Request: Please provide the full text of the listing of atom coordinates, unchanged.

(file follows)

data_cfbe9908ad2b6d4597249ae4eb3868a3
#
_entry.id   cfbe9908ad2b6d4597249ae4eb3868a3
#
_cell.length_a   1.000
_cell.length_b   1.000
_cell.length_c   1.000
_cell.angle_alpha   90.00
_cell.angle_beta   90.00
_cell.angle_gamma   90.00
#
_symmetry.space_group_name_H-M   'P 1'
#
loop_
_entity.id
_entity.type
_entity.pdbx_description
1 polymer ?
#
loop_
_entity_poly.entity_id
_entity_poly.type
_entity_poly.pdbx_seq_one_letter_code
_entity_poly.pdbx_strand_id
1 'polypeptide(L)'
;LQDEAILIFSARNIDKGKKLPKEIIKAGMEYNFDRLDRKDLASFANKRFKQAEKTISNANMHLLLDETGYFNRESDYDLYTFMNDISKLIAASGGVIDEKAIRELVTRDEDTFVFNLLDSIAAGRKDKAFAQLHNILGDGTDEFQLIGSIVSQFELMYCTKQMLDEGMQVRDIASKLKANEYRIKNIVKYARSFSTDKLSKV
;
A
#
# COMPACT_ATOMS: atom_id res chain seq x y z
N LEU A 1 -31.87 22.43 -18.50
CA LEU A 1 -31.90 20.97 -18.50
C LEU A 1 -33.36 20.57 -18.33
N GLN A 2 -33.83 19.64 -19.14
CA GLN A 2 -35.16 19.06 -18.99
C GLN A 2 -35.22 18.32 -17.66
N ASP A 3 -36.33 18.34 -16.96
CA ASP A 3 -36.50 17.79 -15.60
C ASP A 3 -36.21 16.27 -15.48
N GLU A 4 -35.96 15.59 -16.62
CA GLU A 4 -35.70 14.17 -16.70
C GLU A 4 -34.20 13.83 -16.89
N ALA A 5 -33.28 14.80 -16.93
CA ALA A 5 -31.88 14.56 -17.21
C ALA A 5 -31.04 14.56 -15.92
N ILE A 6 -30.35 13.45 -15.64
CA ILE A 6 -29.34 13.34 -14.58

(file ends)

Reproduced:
data_cfbe9908ad2b6d4597249ae4eb3868a3
#
_entry.id   cfbe9908ad2b6d4597249ae4eb3868a3
#
_cell.length_a   1.000
_cell.length_b   1.000
_cell.length_c   1.000
_cell.angle_alpha   90.00
_cell.angle_beta   90.00
_cell.angle_gamma   90.00
#
_symmetry.space_group_name_H-M   'P 1'
#
loop_
_entity.id
_entity.type
_entity.pdbx_description
1 polymer ?
#
loop_
_entity_poly.entity_id
_entity_poly.type
_entity_poly.pdbx_seq_one_letter_code
_entity_poly.pdbx_strand_id
1 'polypeptide(L)'
;LQDEAILIFSARNIDKGKKLPKEIIKAGMEYNFDRLDRKDLASFANKRFKQAEKTISNANMHLLLDETGYFNRESDYDLYTFMNDISKLIAASGGVIDEKAIRELVTRDEDTFVFNLLDSIAAGRKDKAFAQLHNILGDGTDEFQLIGSIVSQFELMYCTKQMLDEGMQVRDIASKLKANEYRIKNIVKYARSFSTDKLSKV
;
A
#
# COMPACT_ATOMS: atom_id res chain seq x y z
N LEU A 1 -31.87 22.43 -18.50
CA LEU A 1 -31.90 20.97 -18.50
C LEU A 1 -33.36 20.57 -18.33
N GLN A 2 -33.83 19.64 -19.14
CA GLN A 2 -35.16 19.06 -18.99
C GLN A 2 -35.22 18.32 -17.66
N ASP A 3 -36.33 18.34 -16.96
CA ASP A 3 -36.50 17.79 -15.60
C ASP A 3 -36.21 16.27 -15.48
N GLU A 4 -35.96 15.59 -16.62
CA GLU A 4 -35.70 14.17 -16.70
C GLU A 4 -34.20 13.83 -16.89
N ALA A 5 -33.28 14.80 -16.93
CA ALA A 5 -31.88 14.56 -17.21
C ALA A 5 -31.04 14.56 -15.92
N ILE A 6 -30.35 13.45 -15.64
CA ILE A 6 -29.34 13.34 -14.58